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The Physicians Committee



No Meat Athlete Half Marathon Roadmap

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Veg Run Half-marathon training




Half-Marathon Plan

This half-marathon plan is from vegan marathoner and ultrarunner Matt Frazier. He's also the founder of the popular blog No Meat Athlete, where he shares recipes, nutrition and training articles, and other tools for fueling an active lifestyle with a plant-based diet.

The numbers in the table refer to the number of miles to run that day. Some days call for cross-training (X-Train) or stretching as an option. Cross-training options include swimming, cycling, elliptical machines, rowing machines, body weight exercises and plyometrics, and weight training with light weight and high repetitions. Here's a video describing a short dynamic stretching routine.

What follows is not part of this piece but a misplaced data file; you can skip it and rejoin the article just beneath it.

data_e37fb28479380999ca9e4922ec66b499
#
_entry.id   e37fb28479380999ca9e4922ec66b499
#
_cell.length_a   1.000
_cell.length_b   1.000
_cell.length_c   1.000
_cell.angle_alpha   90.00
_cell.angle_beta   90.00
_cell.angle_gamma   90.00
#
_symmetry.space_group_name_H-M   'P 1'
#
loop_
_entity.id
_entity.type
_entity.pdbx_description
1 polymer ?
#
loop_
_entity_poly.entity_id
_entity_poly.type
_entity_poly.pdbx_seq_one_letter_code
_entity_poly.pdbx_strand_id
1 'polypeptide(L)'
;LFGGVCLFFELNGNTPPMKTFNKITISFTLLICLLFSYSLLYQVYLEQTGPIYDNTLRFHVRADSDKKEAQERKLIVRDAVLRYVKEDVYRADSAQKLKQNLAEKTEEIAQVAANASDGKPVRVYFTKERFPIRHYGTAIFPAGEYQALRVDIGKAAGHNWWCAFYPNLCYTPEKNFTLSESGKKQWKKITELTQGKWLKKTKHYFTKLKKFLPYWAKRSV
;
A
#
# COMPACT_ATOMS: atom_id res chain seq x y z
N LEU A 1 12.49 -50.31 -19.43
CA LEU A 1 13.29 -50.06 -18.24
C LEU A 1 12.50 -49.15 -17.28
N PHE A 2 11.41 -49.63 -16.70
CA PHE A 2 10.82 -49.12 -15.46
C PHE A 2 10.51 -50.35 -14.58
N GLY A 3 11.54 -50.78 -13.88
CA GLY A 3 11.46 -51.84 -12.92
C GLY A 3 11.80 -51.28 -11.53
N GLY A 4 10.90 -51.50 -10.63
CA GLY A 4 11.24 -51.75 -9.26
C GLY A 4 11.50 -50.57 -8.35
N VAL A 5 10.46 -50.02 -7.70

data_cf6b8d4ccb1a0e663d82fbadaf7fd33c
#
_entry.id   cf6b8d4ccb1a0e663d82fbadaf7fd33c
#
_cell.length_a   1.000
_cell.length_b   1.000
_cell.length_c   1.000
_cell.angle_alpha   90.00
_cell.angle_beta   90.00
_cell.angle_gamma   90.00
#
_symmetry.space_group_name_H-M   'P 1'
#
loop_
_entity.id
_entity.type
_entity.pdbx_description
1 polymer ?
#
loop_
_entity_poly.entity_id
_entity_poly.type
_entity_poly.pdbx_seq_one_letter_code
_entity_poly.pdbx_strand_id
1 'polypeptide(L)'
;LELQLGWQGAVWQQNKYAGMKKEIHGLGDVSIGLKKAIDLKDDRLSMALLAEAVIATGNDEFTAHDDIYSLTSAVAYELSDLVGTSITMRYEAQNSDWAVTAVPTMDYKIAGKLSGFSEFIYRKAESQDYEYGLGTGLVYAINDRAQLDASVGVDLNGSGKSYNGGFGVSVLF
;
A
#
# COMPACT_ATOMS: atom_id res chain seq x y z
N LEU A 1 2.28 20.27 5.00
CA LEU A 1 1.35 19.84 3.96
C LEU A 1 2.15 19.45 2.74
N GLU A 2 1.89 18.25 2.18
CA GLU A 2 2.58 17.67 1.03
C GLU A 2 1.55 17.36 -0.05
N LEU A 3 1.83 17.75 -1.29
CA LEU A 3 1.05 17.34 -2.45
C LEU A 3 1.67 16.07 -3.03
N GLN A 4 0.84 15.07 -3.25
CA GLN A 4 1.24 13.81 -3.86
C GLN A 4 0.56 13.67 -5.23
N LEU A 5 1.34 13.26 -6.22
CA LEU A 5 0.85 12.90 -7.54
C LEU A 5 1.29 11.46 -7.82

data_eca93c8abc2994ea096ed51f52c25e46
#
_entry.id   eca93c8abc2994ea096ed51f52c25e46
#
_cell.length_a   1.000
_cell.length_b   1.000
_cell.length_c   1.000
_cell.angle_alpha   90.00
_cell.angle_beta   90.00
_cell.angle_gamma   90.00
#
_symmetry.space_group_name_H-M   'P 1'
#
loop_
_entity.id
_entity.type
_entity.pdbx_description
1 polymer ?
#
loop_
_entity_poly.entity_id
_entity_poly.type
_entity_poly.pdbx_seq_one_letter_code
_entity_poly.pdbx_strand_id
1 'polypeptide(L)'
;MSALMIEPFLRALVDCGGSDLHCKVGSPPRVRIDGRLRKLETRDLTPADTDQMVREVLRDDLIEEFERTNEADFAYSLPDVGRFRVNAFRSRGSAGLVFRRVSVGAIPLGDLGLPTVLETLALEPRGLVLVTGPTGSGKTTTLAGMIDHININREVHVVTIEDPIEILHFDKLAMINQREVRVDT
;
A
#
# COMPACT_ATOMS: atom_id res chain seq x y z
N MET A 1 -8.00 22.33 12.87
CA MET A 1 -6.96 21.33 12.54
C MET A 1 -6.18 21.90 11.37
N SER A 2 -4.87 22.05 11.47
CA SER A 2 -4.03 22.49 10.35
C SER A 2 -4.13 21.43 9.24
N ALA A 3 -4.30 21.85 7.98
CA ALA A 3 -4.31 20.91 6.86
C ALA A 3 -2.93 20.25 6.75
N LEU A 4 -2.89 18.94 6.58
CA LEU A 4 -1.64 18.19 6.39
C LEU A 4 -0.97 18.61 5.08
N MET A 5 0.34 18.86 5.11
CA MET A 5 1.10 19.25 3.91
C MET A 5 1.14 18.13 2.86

The “To Finish” Plan

Week Sun Mon Tues Wed Thurs Fri Sat
1 X-Train/Stretch 2 3 Rest/X-Train 3 Rest 4
2 X-Train/Stretch 2 3 Rest/X-Train 3 Rest 5
3 X-Train/Stretch 2 3 Rest/X-Train 3 Rest 6
4 X-Train/Stretch 2 3 Rest/X-Train 3 Rest 4
5 X-Train/Stretch 2 3 Rest/X-Train 3 Rest 7
6 X-Train/Stretch 2 3.5 Rest/X-Train 3 Rest 8
7 X-Train/Stretch 2 3.5 Rest/X-Train 3 Rest 9
8 X-Train/Stretch 2 4 Rest/X-Train 3 Rest 4
9 X-Train/Stretch 2 4 Rest/X-Train 3 Rest 10
10 X-Train/Stretch 2 4.5 Rest/X-Train 3 Rest 11
11 X-Train/Stretch 2 4.5 Rest/X-Train 3 Rest 5
12 X-Train/Stretch 2 3 Rest 1-2 Rest 13.1

Notes:

  • This plan incorporates only two types of runs, Easy and Long. (The Saturday run is the Long run; all others are Easy.) For the non-time-goal runner, these workouts are very similar, with the exception of length. Both types of runs are described in the Workouts section below.
  • The actual days of the week are not important; feel free to shift the schedule according to what works best for you (for example, if you'd prefer to do your long runs on Sundays rather than Saturdays, simply shift the schedule by one day to accommodate this). But try to keep the order of rest days and workouts the same.